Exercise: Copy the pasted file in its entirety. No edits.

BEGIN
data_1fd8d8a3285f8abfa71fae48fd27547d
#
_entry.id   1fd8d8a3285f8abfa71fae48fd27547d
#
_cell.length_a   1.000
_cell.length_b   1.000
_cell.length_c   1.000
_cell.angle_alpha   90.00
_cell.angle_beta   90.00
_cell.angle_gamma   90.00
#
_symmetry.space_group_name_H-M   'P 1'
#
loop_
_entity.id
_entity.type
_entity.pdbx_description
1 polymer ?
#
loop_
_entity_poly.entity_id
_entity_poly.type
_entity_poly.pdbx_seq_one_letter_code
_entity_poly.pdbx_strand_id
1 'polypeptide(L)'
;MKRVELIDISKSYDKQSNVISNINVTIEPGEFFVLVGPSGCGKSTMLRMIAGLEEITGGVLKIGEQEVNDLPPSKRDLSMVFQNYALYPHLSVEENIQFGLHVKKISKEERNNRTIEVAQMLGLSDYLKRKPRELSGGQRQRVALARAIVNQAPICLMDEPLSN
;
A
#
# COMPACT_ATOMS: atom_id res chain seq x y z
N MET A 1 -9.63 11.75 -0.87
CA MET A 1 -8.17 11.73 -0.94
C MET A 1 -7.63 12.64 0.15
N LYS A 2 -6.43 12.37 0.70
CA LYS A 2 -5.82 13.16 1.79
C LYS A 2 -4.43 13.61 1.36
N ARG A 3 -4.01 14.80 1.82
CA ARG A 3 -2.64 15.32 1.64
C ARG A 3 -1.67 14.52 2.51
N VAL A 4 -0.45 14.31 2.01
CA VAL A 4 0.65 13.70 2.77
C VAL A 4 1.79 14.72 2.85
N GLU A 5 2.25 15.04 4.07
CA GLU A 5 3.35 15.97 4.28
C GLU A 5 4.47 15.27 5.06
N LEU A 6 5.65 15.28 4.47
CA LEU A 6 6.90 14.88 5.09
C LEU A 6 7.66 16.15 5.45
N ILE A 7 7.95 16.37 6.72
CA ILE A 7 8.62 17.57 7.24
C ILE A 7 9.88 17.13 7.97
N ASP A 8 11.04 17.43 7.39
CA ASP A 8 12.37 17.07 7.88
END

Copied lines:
data_1fd8d8a3285f8abfa71fae48fd27547d
#
_entry.id   1fd8d8a3285f8abfa71fae48fd27547d
#
_cell.length_a   1.000
_cell.length_b   1.000
_cell.length_c   1.000
_cell.angle_alpha   90.00
_cell.angle_beta   90.00
_cell.angle_gamma   90.00
#
_symmetry.space_group_name_H-M   'P 1'
#
loop_
_entity.id
_entity.type
_entity.pdbx_description
1 polymer ?
#
loop_
_entity_poly.entity_id
_entity_poly.type
_entity_poly.pdbx_seq_one_letter_code
_entity_poly.pdbx_strand_id
1 'polypeptide(L)'
;MKRVELIDISKSYDKQSNVISNINVTIEPGEFFVLVGPSGCGKSTMLRMIAGLEEITGGVLKIGEQEVNDLPPSKRDLSMVFQNYALYPHLSVEENIQFGLHVKKISKEERNNRTIEVAQMLGLSDYLKRKPRELSGGQRQRVALARAIVNQAPICLMDEPLSN
;
A
#
# COMPACT_ATOMS: atom_id res chain seq x y z
N MET A 1 -9.63 11.75 -0.87
CA MET A 1 -8.17 11.73 -0.94
C MET A 1 -7.63 12.64 0.15
N LYS A 2 -6.43 12.37 0.70
CA LYS A 2 -5.82 13.16 1.79
C LYS A 2 -4.43 13.61 1.36
N ARG A 3 -4.01 14.80 1.82
CA ARG A 3 -2.64 15.32 1.64
C ARG A 3 -1.67 14.52 2.51
N VAL A 4 -0.45 14.31 2.01
CA VAL A 4 0.65 13.70 2.77
C VAL A 4 1.79 14.72 2.85
N GLU A 5 2.25 15.04 4.07
CA GLU A 5 3.35 15.97 4.28
C GLU A 5 4.47 15.27 5.06
N LEU A 6 5.65 15.28 4.47
CA LEU A 6 6.90 14.88 5.09
C LEU A 6 7.66 16.15 5.45
N ILE A 7 7.95 16.37 6.72
CA ILE A 7 8.62 17.57 7.24
C ILE A 7 9.88 17.13 7.97
N ASP A 8 11.04 17.43 7.39
CA ASP A 8 12.37 17.07 7.88